My dream is to make furniture in North Carolina. For now, I’d prefer to do commissioned work for clients in Virginia and North Carolina. I could probably work for South Carolina too. I just don’t know anyone in South Carolina yet. I would also like to use local wood that is available and reasonably priced. Today, I made a trip to my local lumber mill and picked up sassafras for secondary wood and cherry for primary. The sassafras was only $2.50 a board foot and it’s plentiful. I’m using it for a table commission for the drawer carcass. This sassafras was clear and very pretty. I might be making something soon from the sassafras and actually using it as a primary source for some furniture.
Since I’ve renewed my interest in woodworking I’ve learned a great deal about making things from wood. My youngest boy works at Home Depot but it’s not the place for select lumber. Also, select lumber is milled for you and it’s picked over so you need to get there when the stocking level is up and pick over it yourself. I won’t even tell you what I paid for Poplar for drawer carcasses in the past. If you want to build something fine, and need anything better than a 2×4 stud for material, find a small lumber mill resource.
Today, I learned how my new friend at the lumber mill quickly calculates board-footage and ultimately a price to me for my needs. He used a lumber measuring stick, probably hickory, with a steel catch on the end. This stick had 3 scales on top of each other on both sides. E.g. the middle one on one side was for an 8 foot board. He placed the steel catch on the side of the board and essentially measured 5-1/2 for the board’s width. This meant that this board’s volume of wood was 5-1/2 board feet of sassafras and at $2.50 a board ft. the board would cost $13.75. This is more awesome than you the reader can imagine because 8 feet of a clear, straight, useable, truly 1-1/4″ board gives me goosebumps. Yes, it needs re-sawing but this was a beautiful board for $13.75.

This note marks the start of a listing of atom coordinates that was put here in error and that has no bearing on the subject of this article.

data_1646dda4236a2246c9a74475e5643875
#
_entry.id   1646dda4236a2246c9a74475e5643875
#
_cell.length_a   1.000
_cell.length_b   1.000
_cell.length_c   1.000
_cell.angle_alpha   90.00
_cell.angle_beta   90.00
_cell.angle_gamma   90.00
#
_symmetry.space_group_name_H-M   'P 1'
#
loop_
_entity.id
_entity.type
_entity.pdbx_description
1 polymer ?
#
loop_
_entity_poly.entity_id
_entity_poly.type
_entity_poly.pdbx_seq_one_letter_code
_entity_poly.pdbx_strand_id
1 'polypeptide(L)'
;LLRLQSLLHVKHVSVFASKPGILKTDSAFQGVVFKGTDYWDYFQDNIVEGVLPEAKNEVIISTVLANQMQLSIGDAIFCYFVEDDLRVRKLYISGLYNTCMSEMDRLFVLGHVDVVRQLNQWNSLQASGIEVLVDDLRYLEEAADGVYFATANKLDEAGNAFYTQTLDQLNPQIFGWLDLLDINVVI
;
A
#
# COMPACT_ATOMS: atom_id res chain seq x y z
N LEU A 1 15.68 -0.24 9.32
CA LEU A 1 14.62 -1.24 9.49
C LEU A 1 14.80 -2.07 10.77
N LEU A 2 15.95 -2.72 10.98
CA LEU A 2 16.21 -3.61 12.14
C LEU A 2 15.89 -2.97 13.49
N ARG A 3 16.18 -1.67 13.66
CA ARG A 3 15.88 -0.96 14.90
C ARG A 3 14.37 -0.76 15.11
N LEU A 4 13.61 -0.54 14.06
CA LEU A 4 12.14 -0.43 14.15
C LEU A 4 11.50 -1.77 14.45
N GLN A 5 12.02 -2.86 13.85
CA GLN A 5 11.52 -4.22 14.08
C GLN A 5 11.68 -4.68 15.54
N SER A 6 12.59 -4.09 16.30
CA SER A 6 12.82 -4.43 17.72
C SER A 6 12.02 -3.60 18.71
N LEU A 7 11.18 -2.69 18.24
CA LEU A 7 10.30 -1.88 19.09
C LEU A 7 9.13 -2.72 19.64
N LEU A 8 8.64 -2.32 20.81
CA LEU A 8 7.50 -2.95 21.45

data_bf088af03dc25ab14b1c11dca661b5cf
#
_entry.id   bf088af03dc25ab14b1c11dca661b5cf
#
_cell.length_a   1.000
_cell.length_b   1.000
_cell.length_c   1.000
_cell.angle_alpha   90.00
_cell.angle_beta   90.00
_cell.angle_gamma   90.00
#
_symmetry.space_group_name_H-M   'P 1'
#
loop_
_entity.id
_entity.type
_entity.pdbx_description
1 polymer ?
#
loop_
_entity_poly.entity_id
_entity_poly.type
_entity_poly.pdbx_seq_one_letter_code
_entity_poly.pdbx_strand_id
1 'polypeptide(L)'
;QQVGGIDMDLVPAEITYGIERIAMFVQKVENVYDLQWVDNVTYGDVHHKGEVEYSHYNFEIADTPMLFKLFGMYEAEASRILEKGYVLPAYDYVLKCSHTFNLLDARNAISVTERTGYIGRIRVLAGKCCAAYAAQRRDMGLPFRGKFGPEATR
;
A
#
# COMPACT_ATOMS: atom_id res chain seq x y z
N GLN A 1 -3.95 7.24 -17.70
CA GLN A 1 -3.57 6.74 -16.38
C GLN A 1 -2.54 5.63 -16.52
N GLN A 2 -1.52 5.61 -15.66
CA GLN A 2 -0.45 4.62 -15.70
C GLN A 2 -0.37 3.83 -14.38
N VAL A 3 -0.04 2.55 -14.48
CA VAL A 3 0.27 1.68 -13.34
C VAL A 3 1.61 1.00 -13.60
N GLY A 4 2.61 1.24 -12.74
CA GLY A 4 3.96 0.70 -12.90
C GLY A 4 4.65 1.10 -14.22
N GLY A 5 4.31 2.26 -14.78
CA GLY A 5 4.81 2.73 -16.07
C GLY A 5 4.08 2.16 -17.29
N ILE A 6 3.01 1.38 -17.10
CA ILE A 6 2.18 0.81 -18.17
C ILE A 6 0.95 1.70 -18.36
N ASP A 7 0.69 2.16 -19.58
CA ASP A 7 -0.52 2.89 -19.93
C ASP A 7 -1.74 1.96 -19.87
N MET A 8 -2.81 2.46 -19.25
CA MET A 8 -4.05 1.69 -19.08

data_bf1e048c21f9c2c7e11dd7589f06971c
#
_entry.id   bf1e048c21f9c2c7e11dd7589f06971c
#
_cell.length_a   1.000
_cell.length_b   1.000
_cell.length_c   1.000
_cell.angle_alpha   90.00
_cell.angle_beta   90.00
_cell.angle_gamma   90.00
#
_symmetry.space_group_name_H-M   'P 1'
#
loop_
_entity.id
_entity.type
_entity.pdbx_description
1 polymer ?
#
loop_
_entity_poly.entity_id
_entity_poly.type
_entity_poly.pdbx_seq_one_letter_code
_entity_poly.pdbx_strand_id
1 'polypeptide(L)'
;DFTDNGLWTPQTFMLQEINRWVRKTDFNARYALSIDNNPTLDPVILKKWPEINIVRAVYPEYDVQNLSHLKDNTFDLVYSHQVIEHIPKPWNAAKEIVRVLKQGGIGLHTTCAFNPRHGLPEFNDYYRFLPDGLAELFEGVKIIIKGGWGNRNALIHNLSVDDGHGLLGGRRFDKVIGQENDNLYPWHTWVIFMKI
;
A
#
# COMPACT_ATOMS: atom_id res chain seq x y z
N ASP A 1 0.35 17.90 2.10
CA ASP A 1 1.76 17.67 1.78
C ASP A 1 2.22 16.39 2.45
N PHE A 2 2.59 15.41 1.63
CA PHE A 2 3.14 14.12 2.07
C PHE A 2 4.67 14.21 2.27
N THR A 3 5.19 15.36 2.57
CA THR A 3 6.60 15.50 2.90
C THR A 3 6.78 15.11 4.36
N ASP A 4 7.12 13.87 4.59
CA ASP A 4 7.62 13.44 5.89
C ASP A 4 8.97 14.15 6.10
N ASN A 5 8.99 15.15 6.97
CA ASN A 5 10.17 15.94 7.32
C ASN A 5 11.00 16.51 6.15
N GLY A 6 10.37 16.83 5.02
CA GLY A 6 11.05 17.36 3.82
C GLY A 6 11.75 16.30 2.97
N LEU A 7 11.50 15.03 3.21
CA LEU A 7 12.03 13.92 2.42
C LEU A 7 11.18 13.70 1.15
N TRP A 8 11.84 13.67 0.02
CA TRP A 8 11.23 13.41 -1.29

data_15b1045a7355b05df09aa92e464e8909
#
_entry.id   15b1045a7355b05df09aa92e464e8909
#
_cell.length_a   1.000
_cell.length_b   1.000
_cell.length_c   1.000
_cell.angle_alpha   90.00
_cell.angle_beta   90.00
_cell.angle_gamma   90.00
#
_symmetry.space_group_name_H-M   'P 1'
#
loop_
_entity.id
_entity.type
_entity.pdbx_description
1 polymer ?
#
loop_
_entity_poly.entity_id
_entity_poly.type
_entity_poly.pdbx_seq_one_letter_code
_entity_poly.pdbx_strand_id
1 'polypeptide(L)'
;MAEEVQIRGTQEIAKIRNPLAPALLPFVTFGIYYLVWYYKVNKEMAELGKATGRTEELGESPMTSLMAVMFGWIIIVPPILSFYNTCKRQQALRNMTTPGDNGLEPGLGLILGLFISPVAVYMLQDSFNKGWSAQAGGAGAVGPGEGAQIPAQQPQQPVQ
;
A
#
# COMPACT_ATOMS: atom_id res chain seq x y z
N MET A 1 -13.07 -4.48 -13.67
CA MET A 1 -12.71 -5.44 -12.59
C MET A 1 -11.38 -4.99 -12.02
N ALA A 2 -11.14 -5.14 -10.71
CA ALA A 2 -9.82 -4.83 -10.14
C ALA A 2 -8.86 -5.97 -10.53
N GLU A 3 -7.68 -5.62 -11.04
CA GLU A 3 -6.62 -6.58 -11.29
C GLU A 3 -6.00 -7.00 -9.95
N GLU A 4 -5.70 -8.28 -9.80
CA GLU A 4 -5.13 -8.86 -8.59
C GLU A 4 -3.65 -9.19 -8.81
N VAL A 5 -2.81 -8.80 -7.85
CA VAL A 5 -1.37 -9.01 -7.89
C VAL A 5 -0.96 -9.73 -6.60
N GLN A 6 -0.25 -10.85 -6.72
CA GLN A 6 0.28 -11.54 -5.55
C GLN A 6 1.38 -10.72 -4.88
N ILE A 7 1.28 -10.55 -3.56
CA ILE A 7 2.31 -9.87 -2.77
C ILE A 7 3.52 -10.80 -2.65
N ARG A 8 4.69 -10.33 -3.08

When you find the lumber mill and someone you trust, you can get wood easily and at a fair price. With a knowledge of how the mill-worker calculates price you can buy what you need and usually have wood left over for other projects. It’s confusing at first because you may know that something you will be making takes 10 board feet and that means absolutely nothing to you when you are considering it’s layout, milling, preparation, and assembly. You will see the piece or it’s conception and then go blank at the woodpile. I’m still learning all this but I think a trusted lumber mill guy or girl is what you need.
I’ve purchased wood from two lumber mills now. One was was in Virginia and the man knew me as a child (cub scouts) and the other is here in Wake Forest, North Carolina. My guy here runs a medium sized operation north of Raleigh and for me, it’s easiest to just get a set monetary amount of wood that will cover my current needs and leave me extra material when I’m done cutting what I need. The trust part and a little knowledge go a long way. I trust my guy and like him very much. He’s a family man and he’s more than fair on price. I go with a set limit on cash and just get as much wood as I can buy. If I had unlimited funds and a pickup truck, I’d overstock my shop. Find yourself a lumber resource and befriend him or her.